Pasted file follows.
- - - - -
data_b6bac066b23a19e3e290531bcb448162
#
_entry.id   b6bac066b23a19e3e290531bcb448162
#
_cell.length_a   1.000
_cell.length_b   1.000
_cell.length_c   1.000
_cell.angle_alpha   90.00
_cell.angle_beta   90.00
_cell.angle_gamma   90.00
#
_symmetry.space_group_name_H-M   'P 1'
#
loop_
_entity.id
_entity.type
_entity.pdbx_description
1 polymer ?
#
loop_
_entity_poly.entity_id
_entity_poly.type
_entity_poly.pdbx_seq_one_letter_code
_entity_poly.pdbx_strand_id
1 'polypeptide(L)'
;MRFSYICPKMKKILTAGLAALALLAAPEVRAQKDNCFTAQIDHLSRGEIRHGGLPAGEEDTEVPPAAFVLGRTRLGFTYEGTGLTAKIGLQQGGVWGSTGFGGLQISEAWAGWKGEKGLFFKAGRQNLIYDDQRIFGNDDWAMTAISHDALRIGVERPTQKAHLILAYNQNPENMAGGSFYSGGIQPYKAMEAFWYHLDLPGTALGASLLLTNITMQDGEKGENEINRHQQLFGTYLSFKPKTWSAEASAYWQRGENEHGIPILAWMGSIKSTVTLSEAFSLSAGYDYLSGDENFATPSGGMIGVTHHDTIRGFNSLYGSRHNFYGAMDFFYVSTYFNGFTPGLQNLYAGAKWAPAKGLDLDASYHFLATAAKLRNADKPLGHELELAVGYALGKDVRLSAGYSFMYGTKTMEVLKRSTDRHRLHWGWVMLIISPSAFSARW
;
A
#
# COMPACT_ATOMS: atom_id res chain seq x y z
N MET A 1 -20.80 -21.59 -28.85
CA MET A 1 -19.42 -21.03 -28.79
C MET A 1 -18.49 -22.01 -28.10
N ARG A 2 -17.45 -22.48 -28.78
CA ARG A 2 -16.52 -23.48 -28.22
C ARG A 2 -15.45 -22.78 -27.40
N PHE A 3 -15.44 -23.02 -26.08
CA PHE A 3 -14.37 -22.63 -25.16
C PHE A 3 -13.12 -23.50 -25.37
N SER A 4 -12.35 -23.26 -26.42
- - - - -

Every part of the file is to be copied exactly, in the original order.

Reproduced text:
data_b6bac066b23a19e3e290531bcb448162
#
_entry.id   b6bac066b23a19e3e290531bcb448162
#
_cell.length_a   1.000
_cell.length_b   1.000
_cell.length_c   1.000
_cell.angle_alpha   90.00
_cell.angle_beta   90.00
_cell.angle_gamma   90.00
#
_symmetry.space_group_name_H-M   'P 1'
#
loop_
_entity.id
_entity.type
_entity.pdbx_description
1 polymer ?
#
loop_
_entity_poly.entity_id
_entity_poly.type
_entity_poly.pdbx_seq_one_letter_code
_entity_poly.pdbx_strand_id
1 'polypeptide(L)'
;MRFSYICPKMKKILTAGLAALALLAAPEVRAQKDNCFTAQIDHLSRGEIRHGGLPAGEEDTEVPPAAFVLGRTRLGFTYEGTGLTAKIGLQQGGVWGSTGFGGLQISEAWAGWKGEKGLFFKAGRQNLIYDDQRIFGNDDWAMTAISHDALRIGVERPTQKAHLILAYNQNPENMAGGSFYSGGIQPYKAMEAFWYHLDLPGTALGASLLLTNITMQDGEKGENEINRHQQLFGTYLSFKPKTWSAEASAYWQRGENEHGIPILAWMGSIKSTVTLSEAFSLSAGYDYLSGDENFATPSGGMIGVTHHDTIRGFNSLYGSRHNFYGAMDFFYVSTYFNGFTPGLQNLYAGAKWAPAKGLDLDASYHFLATAAKLRNADKPLGHELELAVGYALGKDVRLSAGYSFMYGTKTMEVLKRSTDRHRLHWGWVMLIISPSAFSARW
;
A
#
# COMPACT_ATOMS: atom_id res chain seq x y z
N MET A 1 -20.80 -21.59 -28.85
CA MET A 1 -19.42 -21.03 -28.79
C MET A 1 -18.49 -22.01 -28.10
N ARG A 2 -17.45 -22.48 -28.78
CA ARG A 2 -16.52 -23.48 -28.22
C ARG A 2 -15.45 -22.78 -27.40
N PHE A 3 -15.44 -23.02 -26.08
CA PHE A 3 -14.37 -22.63 -25.16
C PHE A 3 -13.12 -23.50 -25.37
N SER A 4 -12.35 -23.26 -26.42